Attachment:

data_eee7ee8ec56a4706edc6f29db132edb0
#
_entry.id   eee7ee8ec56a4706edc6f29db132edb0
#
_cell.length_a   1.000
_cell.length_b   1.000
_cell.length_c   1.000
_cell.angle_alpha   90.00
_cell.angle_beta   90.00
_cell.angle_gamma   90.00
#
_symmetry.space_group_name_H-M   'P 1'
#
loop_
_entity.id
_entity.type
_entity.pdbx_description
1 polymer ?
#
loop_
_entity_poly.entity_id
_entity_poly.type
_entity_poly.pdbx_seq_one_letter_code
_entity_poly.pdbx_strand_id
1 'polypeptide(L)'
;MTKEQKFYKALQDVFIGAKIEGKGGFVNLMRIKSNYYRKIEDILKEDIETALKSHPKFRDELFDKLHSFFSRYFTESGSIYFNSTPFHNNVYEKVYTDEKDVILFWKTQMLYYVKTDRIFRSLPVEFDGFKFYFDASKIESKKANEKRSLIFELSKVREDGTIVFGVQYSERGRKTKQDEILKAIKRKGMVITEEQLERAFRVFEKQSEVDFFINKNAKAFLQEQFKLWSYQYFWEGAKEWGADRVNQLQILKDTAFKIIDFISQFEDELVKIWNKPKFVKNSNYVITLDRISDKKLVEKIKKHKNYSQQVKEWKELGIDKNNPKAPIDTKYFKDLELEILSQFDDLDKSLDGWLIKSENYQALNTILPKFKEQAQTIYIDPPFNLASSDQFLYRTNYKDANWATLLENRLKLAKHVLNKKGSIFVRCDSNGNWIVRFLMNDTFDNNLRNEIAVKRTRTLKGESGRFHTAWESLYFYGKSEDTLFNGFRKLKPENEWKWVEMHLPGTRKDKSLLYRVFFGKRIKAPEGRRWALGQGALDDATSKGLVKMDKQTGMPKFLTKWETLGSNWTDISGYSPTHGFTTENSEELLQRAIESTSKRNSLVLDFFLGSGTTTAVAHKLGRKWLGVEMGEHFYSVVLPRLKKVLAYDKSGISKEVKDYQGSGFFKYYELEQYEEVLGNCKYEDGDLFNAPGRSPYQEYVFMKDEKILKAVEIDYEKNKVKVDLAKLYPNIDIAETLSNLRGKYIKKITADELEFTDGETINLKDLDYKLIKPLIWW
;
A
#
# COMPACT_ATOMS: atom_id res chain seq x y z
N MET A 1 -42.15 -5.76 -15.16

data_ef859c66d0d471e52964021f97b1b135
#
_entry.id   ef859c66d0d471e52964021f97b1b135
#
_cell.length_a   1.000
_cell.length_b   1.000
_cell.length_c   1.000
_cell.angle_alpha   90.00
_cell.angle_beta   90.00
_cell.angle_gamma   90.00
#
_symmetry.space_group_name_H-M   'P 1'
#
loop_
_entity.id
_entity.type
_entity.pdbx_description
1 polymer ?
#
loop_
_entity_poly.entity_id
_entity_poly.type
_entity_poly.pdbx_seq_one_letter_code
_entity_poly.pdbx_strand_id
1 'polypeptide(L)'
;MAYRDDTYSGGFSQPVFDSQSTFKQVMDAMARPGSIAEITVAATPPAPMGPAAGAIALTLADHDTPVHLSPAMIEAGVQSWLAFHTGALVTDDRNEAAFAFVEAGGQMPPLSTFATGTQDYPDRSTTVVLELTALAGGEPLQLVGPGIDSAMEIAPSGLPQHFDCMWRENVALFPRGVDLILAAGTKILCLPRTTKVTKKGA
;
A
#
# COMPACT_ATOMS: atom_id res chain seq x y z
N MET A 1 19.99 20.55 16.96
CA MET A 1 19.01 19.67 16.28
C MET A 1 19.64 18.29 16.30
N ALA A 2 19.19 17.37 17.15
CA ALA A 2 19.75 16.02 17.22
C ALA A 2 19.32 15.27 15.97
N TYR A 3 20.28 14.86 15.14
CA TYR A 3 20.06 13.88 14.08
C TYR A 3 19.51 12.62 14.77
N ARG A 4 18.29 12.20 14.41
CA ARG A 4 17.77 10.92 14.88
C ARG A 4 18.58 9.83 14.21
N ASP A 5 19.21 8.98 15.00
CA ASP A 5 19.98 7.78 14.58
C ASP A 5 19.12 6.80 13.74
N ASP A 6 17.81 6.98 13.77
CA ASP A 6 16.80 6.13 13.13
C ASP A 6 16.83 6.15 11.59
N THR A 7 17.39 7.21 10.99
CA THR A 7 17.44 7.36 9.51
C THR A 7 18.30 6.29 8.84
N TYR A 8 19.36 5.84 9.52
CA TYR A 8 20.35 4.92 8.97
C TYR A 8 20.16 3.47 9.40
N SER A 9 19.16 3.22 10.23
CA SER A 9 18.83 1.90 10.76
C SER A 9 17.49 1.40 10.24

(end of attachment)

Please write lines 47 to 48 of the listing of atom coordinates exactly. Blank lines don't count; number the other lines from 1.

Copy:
_entity.type
_entity.pdbx_description